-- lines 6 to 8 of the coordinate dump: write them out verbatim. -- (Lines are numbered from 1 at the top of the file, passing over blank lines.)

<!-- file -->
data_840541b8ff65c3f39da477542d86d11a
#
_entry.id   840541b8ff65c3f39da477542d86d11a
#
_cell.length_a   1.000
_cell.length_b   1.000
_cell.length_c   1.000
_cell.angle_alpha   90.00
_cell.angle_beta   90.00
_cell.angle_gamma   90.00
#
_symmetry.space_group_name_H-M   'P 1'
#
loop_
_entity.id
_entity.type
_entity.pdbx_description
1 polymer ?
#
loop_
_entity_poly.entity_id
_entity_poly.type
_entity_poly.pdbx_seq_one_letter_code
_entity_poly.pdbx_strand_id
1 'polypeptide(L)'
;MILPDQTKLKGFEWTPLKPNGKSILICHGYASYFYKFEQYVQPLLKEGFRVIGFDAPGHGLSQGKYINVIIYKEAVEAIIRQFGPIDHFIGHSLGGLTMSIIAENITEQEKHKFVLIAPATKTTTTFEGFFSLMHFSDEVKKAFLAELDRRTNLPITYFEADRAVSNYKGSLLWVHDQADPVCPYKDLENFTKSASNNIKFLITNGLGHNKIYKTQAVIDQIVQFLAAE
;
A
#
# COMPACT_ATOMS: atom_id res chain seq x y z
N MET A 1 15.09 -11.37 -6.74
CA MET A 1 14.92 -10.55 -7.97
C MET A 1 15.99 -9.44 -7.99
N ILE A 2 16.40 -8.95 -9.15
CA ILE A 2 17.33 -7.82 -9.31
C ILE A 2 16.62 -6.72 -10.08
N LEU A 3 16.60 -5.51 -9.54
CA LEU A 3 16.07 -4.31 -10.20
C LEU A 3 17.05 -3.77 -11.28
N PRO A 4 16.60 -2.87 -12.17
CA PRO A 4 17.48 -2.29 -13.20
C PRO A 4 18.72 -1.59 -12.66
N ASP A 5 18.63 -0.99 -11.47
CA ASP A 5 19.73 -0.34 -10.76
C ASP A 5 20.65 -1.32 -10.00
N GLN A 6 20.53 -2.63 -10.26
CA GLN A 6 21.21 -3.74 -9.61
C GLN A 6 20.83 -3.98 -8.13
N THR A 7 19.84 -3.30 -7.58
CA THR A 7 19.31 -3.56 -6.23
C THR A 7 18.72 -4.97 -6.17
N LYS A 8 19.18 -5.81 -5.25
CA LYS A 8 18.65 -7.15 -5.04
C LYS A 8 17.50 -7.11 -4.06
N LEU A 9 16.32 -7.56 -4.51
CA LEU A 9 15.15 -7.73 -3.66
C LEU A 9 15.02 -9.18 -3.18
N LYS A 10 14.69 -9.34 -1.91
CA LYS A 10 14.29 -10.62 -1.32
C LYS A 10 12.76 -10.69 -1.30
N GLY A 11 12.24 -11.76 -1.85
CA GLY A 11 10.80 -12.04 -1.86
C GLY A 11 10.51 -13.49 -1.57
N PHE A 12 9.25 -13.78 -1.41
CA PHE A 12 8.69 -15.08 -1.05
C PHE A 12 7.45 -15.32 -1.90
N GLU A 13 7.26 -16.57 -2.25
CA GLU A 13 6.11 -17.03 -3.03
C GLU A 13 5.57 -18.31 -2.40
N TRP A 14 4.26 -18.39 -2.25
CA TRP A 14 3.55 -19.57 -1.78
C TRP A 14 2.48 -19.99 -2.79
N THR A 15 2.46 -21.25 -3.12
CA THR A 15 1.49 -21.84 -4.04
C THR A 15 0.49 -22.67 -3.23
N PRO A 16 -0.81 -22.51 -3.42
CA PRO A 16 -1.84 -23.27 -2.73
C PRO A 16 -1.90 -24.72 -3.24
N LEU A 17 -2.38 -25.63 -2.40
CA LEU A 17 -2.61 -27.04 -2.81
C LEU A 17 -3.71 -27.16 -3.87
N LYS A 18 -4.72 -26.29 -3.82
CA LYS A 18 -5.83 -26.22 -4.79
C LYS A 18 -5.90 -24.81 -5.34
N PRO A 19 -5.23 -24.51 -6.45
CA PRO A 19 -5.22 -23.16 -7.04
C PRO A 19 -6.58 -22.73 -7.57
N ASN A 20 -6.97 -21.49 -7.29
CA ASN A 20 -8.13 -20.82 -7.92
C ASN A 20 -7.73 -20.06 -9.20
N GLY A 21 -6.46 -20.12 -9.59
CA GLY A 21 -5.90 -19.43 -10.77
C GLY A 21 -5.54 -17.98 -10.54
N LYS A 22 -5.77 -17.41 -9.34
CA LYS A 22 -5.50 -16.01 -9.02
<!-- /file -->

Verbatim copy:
_cell.length_b   1.000
_cell.length_c   1.000
_cell.angle_alpha   90.00